Gehlot at crossroads

As rumours of Ashok Gehlot being the Gandhis’ favoured face for the party president surface, Atul Ranjan dissects the deal placed before Gehlot.


Will Ashok Gehlot agree to shift his base to Delhi? Credits:Twitter (@ashokgehlot51)

Atul Ranjan

It was in March 1998 that the wife of former Prime Minister, Rajiv Gandhi, and the current party president Sonia Gandhi took over the reins of the Congress. The crowning of Sonia Gandhi was a silent coup when her (growing number of) loyalists in the Congress Working Committee (CWC) pulled the plug on the then-party chief Sitaram Kesri.

Kesri, a classic Congressman who rose through the party ranks in the Indira days, remained a family loyalist until the ‘if Deve Gowda could be, why can’t I' syndrome caught up with him.

In the autumn years of his political life, the Bihari politician grew disenchanted with the Gandhi family (read Sonia Gandhi). Ironically, it was Sonia who brought him to the helm to clip the wings of Narasimha Rao. His tenure as the party chief ended prematurely in an unceremonious way after he began to flex his muscles and started sidelining those seen to be loyal to Sonia. He had clearly broken Sonia’s trust. She has continued to hold the post even as decades have passed, barring a small period of 2017-19.

Today when her party is down in the dumps, reeling under a consecutive streak of electoral losses and exits, she is looking towards a trusted lieutenant to pass the baton to, as her son Rahul refuses to take up the job again.

Rajasthan chief minister Ashok Gehlot, a veteran and a family loyalist, is said to be the choice of the Gandhis for the party’s presidential elections. In political circles, it is no secret that a candidate bearing the official stamp of the family is likely to emerge victorious.

The question here is if Ashok Gehlot will agree to take the plunge.

Tight Lipped about reports of him being the favoured face, Gehlot continues to bat for the Gandhis. Citing the party’s sentiments, he recently appealed for the reappointment of Rahul Gandhi, even though the latter remains reluctant.

What Gehlot would consider ideal for himself would be for him to simultaneously hold the top party post and the CM chair. However, Gehlot is too seasoned a politician to not realise the real objective behind the offer.

The party aims to hit two birds with one stone by making Gehlot the party president. The long-running saga, often turning bitter between the Rajasthan CM and the senior state leader Sachin Pilot has not only been embarrassing the party but also as the student union polls suggest is hurting the party with warring factions fighting among themselves. Unable to resolve the dispute so far, the top brass of the party seems to have reached a potential solution. Getting Gehlot in Delhi could easily pave the way for the ambitious Sachin Pilot’s elevation as the Chief Minister of Rajasthan. This will end the power struggle in a state which is set to go to polls within a year and keep up the promise made by the Gandhis to a restless Sachin Pilot.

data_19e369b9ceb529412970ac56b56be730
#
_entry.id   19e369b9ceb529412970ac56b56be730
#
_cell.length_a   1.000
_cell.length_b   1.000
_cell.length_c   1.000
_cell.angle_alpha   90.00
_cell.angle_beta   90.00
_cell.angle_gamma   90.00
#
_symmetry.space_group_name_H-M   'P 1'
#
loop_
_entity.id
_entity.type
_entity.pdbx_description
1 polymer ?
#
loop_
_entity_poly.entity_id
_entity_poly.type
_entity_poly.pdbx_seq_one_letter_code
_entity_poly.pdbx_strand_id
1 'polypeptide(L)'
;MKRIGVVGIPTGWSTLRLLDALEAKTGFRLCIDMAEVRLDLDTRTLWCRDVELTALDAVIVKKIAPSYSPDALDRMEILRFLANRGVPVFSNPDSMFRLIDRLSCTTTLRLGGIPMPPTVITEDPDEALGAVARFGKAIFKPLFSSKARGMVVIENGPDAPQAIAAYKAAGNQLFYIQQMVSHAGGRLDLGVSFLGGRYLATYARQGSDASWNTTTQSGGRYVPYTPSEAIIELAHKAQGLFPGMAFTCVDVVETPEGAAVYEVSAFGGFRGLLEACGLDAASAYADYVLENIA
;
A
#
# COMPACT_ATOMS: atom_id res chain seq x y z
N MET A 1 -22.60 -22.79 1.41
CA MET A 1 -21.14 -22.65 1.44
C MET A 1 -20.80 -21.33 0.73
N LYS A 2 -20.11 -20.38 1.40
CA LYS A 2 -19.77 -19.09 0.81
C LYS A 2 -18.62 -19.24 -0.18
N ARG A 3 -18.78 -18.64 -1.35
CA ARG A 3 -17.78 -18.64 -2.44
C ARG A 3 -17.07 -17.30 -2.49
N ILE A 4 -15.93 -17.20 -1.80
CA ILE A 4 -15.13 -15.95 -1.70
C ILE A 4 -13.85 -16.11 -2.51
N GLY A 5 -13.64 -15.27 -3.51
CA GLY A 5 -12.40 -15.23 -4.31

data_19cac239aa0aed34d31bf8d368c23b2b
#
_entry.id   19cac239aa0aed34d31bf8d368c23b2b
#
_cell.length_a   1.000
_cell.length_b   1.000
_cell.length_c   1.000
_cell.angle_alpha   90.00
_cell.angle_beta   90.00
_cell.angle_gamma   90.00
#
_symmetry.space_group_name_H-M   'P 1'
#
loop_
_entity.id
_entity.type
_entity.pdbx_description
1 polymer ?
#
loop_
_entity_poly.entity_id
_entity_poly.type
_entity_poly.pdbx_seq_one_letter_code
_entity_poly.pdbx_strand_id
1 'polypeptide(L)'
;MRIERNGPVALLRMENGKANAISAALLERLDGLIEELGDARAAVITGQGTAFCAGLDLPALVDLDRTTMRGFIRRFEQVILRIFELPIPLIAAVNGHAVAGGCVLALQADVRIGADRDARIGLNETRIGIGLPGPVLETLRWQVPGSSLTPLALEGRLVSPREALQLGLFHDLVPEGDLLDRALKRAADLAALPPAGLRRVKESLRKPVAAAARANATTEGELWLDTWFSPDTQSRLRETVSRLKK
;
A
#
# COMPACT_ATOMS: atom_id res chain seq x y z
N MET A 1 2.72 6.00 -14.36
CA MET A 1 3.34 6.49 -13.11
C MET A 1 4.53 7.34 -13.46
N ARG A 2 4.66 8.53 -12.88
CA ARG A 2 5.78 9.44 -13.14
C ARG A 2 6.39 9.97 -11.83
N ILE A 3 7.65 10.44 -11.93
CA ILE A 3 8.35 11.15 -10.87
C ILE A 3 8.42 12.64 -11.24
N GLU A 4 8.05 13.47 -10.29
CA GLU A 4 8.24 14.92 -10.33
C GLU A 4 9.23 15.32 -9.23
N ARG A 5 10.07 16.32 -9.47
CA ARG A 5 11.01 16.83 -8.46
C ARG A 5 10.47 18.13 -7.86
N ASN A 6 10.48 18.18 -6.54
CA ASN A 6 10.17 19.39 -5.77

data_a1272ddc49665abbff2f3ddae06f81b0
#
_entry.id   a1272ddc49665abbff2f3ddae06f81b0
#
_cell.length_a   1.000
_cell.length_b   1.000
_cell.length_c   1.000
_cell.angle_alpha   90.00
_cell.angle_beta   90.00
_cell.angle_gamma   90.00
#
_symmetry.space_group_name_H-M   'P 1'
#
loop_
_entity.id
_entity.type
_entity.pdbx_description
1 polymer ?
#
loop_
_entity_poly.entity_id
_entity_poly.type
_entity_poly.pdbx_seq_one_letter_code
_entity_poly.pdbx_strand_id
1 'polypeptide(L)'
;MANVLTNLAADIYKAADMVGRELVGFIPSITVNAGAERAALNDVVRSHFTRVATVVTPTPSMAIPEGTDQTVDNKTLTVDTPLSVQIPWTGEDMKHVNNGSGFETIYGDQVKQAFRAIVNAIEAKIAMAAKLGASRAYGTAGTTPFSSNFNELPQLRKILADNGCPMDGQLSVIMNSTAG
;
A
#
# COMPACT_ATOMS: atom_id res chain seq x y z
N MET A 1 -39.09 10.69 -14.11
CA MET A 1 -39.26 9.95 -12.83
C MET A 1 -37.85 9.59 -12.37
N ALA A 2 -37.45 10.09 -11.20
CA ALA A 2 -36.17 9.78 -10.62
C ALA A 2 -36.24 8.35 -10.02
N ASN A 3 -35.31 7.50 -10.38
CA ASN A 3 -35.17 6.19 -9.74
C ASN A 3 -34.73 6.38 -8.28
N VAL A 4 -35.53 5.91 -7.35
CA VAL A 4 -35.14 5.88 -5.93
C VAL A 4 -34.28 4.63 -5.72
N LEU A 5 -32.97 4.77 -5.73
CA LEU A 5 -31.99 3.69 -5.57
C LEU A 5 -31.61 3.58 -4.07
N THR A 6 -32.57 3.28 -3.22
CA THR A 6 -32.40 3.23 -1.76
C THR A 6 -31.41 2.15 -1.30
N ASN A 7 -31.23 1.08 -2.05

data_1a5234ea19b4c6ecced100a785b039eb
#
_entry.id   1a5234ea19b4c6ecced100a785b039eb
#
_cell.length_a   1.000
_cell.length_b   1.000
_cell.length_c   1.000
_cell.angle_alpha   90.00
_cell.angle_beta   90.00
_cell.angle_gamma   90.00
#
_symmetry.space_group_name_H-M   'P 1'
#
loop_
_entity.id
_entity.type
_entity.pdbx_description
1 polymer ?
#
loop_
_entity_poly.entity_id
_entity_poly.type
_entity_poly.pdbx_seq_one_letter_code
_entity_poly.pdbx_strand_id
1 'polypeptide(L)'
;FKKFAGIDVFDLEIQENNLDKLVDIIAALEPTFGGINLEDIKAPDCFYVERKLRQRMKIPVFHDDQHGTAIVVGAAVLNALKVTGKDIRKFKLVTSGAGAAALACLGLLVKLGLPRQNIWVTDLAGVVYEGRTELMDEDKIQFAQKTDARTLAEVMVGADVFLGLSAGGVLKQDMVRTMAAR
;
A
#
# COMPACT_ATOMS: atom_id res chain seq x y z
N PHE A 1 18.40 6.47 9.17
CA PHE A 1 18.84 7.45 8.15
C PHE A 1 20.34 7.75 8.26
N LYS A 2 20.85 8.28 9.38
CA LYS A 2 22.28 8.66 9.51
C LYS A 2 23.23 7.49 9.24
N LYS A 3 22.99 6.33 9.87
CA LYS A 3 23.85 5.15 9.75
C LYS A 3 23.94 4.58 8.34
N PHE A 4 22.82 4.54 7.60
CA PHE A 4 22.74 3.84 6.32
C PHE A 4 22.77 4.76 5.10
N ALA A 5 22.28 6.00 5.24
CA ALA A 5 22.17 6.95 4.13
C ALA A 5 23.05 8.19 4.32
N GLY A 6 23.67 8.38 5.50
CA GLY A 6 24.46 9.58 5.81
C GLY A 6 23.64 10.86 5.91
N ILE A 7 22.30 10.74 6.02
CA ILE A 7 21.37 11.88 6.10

However, all this will remain wishful if Gehlot doesn’t concede. For him, any decision isn’t going to be possible without visualising the future. And the visualisation is likely to be on two fronts.

First, should he agree to pack up and shift to Delhi, where his power and freedom as the party president might not be guaranteed? The current post is second to none and has along with it absolute power that he enjoys over a population of more than eight crore people which may not be worth sacrificing for if he ends up being a pawn in the hands of the Gandhis. If loyalty is the most important credential, like in the case of Kesri, his loyalty must not be diluted. And the Gandhi family is going nowhere, or at least with regard to Rahul and Priyanka. In the case of Rahul Gandhi, he is understood to be a politician exerting power without taking responsibility.

A supplementary dilemma to this remains about the broader future of the party itself, especially in the arena of national politics. The grand old party has hit rock bottom. Should he consent to become the captain of a sinking ship? In that case, the septuagenarian will have a tough row to hoe.

Second, Ashok Gehlot must also consider the assembly elections slated to be held next year. A politician with as sharp a political acumen as his must be weighing his party’s prospects in the state too. Rampant communalism and casteism have kept dragging Rajasthan into dubious headlines, even as the unemployment scenario continues to worsen in the state. The party got a wake-up call in the form of student union election results which had an abysmal outcome for the Congress-affiliated National Students’ Union of India (NSUI).

So in 2023, can his incumbency survive the Modi-mania in a state notorious for voting out the incumbent? If he thinks otherwise, should he relinquish the new offer letter is a predicament that he must be in.

For a ‘once bitten twice shy’ Sonia, who has already learnt her lessons from the Kesri episode, she doesn’t see many options around. An experienced administrator, and a shrewd politician - Ashok Gehlot - is the man to look forward to. The ball is in Gehlot’s court now.

(Post-script: On a lighter note, too much display of loyalty can be harmful to Gehlot’s political health, in case he isn’t willing to shift to Delhi. His repeated demands of a Gandhi as the party boss may be aimed to avoid his nomination and thereby maintain the status quo, but an unwilling family may perceive it as a further testimony of his loyal credentials. In such a scenario, things may backfire for the veteran.)

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